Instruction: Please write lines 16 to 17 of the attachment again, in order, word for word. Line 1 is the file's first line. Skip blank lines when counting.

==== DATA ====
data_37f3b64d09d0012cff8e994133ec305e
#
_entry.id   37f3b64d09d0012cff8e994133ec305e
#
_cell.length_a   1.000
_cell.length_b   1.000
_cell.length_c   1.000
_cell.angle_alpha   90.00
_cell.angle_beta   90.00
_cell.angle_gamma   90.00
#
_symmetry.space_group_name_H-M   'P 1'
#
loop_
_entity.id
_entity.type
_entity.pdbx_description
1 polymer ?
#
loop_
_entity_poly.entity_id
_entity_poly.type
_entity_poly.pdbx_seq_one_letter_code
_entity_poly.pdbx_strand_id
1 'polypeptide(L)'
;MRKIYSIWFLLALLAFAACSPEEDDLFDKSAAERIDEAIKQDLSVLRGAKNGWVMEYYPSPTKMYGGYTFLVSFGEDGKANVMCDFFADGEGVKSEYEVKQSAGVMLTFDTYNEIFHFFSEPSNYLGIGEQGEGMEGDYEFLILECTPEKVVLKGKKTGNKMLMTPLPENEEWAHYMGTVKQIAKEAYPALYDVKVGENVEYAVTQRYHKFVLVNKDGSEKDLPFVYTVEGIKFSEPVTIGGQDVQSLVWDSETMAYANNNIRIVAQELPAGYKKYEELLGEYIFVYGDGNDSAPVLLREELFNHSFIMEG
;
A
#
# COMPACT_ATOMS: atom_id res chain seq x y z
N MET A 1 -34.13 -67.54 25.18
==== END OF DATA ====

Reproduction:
_entity.type
_entity.pdbx_description